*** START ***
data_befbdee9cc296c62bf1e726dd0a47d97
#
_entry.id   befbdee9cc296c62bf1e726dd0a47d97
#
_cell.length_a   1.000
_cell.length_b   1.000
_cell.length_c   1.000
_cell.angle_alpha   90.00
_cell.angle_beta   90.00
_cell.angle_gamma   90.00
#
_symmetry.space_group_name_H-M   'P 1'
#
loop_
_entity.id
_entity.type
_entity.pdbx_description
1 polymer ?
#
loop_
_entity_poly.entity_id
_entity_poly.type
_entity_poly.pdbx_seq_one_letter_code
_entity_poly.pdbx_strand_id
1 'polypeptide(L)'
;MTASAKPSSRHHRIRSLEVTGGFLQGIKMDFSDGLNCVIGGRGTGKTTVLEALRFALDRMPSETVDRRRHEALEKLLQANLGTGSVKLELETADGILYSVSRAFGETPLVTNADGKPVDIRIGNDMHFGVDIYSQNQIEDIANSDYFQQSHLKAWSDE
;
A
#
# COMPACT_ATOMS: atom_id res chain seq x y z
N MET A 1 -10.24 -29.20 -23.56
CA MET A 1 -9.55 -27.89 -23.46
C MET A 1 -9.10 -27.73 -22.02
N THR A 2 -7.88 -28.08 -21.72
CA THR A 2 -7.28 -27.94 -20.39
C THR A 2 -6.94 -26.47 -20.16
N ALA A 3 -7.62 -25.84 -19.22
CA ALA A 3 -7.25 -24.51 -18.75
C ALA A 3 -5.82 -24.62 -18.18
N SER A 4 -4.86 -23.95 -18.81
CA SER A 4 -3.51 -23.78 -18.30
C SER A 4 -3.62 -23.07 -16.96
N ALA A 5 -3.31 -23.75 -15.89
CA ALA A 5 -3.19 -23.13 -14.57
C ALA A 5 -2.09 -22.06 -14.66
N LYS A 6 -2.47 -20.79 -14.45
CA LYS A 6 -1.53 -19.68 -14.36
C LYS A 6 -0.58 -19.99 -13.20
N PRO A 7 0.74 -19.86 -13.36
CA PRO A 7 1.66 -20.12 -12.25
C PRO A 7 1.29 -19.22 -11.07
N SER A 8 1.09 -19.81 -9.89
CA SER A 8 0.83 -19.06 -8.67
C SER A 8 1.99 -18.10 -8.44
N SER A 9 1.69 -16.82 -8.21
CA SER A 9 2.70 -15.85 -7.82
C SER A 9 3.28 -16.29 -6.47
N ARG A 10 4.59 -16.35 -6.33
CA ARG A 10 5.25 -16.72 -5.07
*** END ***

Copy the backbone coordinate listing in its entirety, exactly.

data_befbdee9cc296c62bf1e726dd0a47d97
#
_entry.id   befbdee9cc296c62bf1e726dd0a47d97
#
_cell.length_a   1.000
_cell.length_b   1.000
_cell.length_c   1.000
_cell.angle_alpha   90.00
_cell.angle_beta   90.00
_cell.angle_gamma   90.00
#
_symmetry.space_group_name_H-M   'P 1'
#
loop_
_entity.id
_entity.type
_entity.pdbx_description
1 polymer ?
#
loop_
_entity_poly.entity_id
_entity_poly.type
_entity_poly.pdbx_seq_one_letter_code
_entity_poly.pdbx_strand_id
1 'polypeptide(L)'
;MTASAKPSSRHHRIRSLEVTGGFLQGIKMDFSDGLNCVIGGRGTGKTTVLEALRFALDRMPSETVDRRRHEALEKLLQANLGTGSVKLELETADGILYSVSRAFGETPLVTNADGKPVDIRIGNDMHFGVDIYSQNQIEDIANSDYFQQSHLKAWSDE
;
A
#
# COMPACT_ATOMS: atom_id res chain seq x y z
N MET A 1 -10.24 -29.20 -23.56
CA MET A 1 -9.55 -27.89 -23.46
C MET A 1 -9.10 -27.73 -22.02
N THR A 2 -7.88 -28.08 -21.72
CA THR A 2 -7.28 -27.94 -20.39
C THR A 2 -6.94 -26.47 -20.16
N ALA A 3 -7.62 -25.84 -19.22
CA ALA A 3 -7.25 -24.51 -18.75
C ALA A 3 -5.82 -24.62 -18.18
N SER A 4 -4.86 -23.95 -18.81
CA SER A 4 -3.51 -23.78 -18.30
C SER A 4 -3.62 -23.07 -16.96
N ALA A 5 -3.31 -23.75 -15.89
CA ALA A 5 -3.19 -23.13 -14.57
C ALA A 5 -2.09 -22.06 -14.66
N LYS A 6 -2.47 -20.79 -14.45
CA LYS A 6 -1.53 -19.68 -14.36
C LYS A 6 -0.58 -19.99 -13.20
N PRO A 7 0.74 -19.86 -13.36
CA PRO A 7 1.66 -20.12 -12.25
C PRO A 7 1.29 -19.22 -11.07
N SER A 8 1.09 -19.81 -9.89
CA SER A 8 0.83 -19.06 -8.67
C SER A 8 1.99 -18.10 -8.44
N SER A 9 1.69 -16.82 -8.21
CA SER A 9 2.70 -15.85 -7.82
C SER A 9 3.28 -16.29 -6.47
N ARG A 10 4.59 -16.35 -6.33
CA ARG A 10 5.25 -16.72 -5.07